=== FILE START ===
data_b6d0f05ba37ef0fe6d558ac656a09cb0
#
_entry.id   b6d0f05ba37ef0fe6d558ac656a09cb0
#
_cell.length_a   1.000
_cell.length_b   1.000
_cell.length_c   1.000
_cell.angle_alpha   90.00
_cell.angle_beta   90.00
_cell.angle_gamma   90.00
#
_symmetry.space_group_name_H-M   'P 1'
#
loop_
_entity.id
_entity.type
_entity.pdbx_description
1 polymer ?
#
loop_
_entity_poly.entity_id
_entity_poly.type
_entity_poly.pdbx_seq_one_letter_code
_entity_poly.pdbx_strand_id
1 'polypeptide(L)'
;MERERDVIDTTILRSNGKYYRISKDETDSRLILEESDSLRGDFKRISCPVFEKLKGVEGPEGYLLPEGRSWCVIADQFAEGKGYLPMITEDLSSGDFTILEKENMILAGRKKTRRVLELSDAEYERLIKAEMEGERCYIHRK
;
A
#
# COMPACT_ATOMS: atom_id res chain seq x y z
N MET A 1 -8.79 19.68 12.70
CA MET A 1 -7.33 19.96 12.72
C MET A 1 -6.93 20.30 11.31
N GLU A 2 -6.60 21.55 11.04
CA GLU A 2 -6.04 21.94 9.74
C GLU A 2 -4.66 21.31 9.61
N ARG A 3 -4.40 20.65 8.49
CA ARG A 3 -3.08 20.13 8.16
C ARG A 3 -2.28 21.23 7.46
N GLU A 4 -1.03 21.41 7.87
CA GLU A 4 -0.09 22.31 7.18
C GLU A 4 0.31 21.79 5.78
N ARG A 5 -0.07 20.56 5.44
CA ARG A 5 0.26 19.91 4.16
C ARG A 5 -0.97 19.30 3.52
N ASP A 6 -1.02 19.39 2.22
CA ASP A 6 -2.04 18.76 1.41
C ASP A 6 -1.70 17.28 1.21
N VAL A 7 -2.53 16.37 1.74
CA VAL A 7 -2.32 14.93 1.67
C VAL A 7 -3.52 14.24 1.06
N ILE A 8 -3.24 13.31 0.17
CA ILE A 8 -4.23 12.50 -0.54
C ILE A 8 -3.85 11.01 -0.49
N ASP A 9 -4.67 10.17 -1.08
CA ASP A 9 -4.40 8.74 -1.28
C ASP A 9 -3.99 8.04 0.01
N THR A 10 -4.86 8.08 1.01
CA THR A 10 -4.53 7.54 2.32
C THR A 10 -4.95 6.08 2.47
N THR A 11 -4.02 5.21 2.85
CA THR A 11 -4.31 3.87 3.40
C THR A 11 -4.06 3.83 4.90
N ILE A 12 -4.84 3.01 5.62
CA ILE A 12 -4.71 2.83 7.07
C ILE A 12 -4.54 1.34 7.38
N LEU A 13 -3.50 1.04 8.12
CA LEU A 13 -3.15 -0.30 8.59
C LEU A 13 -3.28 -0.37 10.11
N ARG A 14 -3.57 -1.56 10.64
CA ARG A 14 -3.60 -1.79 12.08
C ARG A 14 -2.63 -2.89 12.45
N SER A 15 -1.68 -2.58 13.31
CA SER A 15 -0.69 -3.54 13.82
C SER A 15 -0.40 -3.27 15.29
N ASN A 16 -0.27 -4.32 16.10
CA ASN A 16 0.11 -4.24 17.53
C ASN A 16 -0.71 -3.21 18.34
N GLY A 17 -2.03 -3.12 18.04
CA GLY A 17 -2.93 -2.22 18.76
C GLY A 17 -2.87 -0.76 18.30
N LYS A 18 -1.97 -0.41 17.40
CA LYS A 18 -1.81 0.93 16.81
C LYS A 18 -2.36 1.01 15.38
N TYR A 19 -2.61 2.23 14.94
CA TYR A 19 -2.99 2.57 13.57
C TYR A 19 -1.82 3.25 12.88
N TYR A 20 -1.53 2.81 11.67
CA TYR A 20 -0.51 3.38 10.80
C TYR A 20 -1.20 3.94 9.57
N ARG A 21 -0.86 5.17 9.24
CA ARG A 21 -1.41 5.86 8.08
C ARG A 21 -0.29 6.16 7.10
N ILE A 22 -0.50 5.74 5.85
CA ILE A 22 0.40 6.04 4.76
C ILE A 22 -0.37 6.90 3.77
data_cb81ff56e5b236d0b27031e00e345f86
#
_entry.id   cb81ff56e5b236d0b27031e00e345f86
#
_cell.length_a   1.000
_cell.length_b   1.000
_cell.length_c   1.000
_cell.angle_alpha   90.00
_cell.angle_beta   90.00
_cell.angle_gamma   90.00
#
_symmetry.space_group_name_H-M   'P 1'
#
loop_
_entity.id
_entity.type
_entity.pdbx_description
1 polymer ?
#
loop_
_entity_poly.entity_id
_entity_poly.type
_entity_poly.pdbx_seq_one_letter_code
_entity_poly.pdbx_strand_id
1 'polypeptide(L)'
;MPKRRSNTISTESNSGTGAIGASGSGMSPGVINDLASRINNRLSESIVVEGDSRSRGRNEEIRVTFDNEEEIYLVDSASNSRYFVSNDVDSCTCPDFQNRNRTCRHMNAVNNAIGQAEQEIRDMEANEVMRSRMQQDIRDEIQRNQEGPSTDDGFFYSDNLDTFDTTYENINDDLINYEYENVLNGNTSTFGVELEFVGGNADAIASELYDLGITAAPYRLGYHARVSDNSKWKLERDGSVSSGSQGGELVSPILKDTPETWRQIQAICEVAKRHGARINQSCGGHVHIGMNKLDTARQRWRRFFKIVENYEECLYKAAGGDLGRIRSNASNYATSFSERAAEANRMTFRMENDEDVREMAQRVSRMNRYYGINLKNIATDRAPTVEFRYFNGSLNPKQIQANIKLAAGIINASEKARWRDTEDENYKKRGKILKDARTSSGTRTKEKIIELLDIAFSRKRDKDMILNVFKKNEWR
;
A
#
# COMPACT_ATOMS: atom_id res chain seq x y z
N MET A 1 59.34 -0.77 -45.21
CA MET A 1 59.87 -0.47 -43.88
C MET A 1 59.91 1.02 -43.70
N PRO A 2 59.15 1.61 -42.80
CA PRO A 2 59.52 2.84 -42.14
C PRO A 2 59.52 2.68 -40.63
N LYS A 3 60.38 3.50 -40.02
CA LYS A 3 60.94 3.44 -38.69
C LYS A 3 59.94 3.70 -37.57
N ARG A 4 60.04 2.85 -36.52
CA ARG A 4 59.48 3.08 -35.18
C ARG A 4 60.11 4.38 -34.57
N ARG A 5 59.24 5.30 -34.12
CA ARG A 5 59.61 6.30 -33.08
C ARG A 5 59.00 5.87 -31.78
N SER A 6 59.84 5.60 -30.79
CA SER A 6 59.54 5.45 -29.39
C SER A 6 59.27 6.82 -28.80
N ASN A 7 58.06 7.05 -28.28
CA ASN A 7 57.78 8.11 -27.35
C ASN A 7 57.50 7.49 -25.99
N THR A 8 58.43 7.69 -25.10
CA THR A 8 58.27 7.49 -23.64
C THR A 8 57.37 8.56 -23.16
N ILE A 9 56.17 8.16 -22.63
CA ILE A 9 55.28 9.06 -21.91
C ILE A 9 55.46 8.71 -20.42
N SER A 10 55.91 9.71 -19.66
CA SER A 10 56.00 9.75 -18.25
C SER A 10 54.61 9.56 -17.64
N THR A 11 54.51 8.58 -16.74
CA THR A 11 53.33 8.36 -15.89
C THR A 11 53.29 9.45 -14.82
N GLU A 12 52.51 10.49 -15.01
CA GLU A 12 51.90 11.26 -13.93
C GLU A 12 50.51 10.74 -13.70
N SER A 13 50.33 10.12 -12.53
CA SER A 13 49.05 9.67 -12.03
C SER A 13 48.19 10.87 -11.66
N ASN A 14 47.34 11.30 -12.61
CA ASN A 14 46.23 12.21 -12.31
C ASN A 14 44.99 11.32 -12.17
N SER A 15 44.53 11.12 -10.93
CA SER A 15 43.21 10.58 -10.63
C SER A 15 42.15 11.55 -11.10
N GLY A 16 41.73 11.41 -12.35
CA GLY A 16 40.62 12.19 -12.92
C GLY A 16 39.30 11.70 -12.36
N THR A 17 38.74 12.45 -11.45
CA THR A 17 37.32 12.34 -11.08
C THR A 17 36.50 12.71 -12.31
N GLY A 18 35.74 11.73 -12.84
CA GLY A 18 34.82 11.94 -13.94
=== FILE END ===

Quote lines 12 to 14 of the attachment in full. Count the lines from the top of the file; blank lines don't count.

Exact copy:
_symmetry.space_group_name_H-M   'P 1'
#
loop_